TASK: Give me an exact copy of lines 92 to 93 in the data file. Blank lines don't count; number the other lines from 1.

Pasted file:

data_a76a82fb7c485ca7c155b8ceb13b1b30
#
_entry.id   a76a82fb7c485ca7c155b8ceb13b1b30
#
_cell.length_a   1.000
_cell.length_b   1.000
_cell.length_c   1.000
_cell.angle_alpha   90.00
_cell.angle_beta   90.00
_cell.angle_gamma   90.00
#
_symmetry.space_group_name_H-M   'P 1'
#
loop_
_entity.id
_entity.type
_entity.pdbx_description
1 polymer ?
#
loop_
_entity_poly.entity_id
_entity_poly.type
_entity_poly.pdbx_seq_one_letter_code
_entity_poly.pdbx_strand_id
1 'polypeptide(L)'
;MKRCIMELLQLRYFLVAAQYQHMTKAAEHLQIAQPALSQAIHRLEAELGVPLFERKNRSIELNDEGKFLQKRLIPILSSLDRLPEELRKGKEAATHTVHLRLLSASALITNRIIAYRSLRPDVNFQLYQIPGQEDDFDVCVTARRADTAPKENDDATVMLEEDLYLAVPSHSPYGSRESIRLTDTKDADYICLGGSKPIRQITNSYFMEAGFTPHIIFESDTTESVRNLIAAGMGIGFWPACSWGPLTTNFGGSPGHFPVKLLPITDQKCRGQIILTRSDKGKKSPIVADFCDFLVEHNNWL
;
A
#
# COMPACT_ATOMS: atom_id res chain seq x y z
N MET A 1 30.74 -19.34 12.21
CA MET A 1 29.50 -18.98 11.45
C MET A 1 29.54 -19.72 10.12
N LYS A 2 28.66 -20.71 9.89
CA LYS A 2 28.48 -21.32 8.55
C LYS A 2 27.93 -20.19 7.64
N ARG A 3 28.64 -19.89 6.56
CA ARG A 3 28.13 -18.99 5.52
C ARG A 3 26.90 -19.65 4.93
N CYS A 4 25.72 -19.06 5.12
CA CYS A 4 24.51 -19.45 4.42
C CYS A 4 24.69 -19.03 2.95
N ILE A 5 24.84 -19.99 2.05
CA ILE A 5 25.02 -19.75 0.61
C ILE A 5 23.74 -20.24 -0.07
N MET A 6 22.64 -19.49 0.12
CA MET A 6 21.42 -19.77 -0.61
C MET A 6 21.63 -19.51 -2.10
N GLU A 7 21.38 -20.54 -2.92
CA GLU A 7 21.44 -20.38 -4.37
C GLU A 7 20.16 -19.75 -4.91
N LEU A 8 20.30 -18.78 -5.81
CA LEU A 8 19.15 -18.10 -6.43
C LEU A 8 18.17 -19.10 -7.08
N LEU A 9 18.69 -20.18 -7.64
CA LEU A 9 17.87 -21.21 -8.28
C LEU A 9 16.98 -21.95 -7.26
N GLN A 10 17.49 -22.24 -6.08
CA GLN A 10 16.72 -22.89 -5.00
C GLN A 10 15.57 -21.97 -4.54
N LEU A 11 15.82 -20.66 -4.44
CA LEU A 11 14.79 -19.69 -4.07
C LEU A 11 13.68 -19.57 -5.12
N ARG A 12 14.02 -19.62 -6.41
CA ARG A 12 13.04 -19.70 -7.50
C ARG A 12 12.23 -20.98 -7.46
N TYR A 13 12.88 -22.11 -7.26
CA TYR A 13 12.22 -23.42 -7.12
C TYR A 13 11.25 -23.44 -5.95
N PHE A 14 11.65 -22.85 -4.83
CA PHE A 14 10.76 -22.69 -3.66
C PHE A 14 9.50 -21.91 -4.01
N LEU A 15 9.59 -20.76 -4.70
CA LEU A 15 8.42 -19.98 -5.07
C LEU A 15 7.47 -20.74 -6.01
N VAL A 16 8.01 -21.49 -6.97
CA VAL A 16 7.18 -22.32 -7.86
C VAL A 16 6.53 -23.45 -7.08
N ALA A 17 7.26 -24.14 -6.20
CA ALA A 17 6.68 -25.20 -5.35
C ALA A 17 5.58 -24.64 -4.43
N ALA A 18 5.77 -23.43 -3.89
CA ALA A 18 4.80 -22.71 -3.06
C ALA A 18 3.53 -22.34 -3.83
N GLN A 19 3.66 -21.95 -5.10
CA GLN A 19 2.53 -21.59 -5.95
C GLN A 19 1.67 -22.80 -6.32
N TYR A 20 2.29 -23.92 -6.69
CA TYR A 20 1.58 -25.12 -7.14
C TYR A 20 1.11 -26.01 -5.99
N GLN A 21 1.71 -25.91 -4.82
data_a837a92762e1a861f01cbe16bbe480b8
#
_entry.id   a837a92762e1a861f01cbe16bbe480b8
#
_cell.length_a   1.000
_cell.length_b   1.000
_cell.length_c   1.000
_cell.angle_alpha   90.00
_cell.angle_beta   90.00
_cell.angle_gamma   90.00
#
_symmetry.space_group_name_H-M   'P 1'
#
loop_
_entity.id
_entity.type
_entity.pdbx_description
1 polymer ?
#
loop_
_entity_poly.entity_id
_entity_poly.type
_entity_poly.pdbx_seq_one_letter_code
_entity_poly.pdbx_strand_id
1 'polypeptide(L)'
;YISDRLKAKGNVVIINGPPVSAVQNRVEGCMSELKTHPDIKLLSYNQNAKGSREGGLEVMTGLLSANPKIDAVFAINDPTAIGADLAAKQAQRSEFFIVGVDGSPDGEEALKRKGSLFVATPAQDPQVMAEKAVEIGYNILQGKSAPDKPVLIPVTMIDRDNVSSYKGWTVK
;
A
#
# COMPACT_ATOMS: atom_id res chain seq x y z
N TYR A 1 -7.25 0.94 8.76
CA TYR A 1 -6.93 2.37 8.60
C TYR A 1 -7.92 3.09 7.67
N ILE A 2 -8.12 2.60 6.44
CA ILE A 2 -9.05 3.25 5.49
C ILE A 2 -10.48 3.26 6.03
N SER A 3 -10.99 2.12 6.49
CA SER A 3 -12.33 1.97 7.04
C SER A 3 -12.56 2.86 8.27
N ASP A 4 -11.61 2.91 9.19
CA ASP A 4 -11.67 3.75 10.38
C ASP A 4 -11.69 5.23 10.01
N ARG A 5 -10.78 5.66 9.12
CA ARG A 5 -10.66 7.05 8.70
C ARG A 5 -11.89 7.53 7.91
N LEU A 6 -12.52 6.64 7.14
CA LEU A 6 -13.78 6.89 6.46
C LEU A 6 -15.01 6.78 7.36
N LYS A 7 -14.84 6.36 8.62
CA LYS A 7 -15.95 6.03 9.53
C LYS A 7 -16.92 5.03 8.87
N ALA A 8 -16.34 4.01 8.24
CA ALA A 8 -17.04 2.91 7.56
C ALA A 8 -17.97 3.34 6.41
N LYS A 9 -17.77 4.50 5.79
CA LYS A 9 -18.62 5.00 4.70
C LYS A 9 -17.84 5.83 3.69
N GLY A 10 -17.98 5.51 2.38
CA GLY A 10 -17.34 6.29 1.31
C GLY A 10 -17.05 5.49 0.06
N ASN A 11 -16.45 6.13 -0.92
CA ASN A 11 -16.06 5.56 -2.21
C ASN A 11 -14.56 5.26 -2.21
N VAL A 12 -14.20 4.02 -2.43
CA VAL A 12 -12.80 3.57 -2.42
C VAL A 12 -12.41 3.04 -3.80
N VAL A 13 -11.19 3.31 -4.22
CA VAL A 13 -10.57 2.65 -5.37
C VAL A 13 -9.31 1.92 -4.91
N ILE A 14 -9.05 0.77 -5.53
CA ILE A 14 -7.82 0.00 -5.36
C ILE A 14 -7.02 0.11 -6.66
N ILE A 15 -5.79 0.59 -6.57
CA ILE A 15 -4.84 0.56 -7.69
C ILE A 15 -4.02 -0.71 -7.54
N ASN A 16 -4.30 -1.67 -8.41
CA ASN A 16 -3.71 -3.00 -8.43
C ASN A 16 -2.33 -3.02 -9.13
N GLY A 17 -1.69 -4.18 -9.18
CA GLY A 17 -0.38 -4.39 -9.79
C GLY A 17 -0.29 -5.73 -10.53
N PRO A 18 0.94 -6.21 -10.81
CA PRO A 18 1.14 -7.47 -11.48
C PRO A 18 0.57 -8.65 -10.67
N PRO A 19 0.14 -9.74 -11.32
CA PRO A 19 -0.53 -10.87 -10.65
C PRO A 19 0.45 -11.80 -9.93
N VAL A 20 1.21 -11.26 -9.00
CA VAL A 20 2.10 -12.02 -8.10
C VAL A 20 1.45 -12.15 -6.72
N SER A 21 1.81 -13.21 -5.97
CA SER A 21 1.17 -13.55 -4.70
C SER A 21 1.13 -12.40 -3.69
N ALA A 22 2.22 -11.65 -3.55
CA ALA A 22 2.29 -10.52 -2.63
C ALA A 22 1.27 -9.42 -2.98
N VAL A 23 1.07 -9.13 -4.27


data_a837a92762e1a861f01cbe16bbe480b8
#